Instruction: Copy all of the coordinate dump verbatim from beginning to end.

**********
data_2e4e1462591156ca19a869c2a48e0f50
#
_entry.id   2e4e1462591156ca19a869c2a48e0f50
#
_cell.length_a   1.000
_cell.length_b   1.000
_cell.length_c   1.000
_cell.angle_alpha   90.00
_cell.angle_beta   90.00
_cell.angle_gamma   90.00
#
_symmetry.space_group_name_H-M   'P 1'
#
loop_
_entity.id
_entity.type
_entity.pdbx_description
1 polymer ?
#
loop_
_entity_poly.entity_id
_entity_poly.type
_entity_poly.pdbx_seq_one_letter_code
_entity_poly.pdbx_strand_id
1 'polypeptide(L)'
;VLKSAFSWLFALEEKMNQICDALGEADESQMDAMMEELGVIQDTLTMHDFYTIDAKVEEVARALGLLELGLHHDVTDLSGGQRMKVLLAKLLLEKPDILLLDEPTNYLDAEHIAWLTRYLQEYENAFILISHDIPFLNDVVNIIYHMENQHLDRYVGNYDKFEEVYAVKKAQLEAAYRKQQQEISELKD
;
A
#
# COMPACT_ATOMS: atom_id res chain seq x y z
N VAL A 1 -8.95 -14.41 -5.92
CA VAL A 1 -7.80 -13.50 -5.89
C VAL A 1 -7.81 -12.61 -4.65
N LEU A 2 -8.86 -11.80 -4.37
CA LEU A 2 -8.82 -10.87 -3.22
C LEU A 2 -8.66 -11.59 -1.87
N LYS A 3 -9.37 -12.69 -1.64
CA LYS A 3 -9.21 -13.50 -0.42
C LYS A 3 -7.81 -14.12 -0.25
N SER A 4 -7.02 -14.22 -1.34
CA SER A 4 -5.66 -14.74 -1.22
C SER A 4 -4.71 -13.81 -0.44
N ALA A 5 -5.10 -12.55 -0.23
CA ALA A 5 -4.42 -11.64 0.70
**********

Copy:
data_2e4e1462591156ca19a869c2a48e0f50
#
_entry.id   2e4e1462591156ca19a869c2a48e0f50
#
_cell.length_a   1.000
_cell.length_b   1.000
_cell.length_c   1.000
_cell.angle_alpha   90.00
_cell.angle_beta   90.00
_cell.angle_gamma   90.00
#
_symmetry.space_group_name_H-M   'P 1'
#
loop_
_entity.id
_entity.type
_entity.pdbx_description
1 polymer ?
#
loop_
_entity_poly.entity_id
_entity_poly.type
_entity_poly.pdbx_seq_one_letter_code
_entity_poly.pdbx_strand_id
1 'polypeptide(L)'
;VLKSAFSWLFALEEKMNQICDALGEADESQMDAMMEELGVIQDTLTMHDFYTIDAKVEEVARALGLLELGLHHDVTDLSGGQRMKVLLAKLLLEKPDILLLDEPTNYLDAEHIAWLTRYLQEYENAFILISHDIPFLNDVVNIIYHMENQHLDRYVGNYDKFEEVYAVKKAQLEAAYRKQQQEISELKD
;
A
#
# COMPACT_ATOMS: atom_id res chain seq x y z
N VAL A 1 -8.95 -14.41 -5.92
CA VAL A 1 -7.80 -13.50 -5.89
C VAL A 1 -7.81 -12.61 -4.65
N LEU A 2 -8.86 -11.80 -4.37
CA LEU A 2 -8.82 -10.87 -3.22
C LEU A 2 -8.66 -11.59 -1.87
N LYS A 3 -9.37 -12.69 -1.64
CA LYS A 3 -9.21 -13.50 -0.42
C LYS A 3 -7.81 -14.12 -0.25
N SER A 4 -7.02 -14.22 -1.34
CA SER A 4 -5.66 -14.74 -1.22
C SER A 4 -4.71 -13.81 -0.44
N ALA A 5 -5.10 -12.55 -0.23
CA ALA A 5 -4.42 -11.64 0.70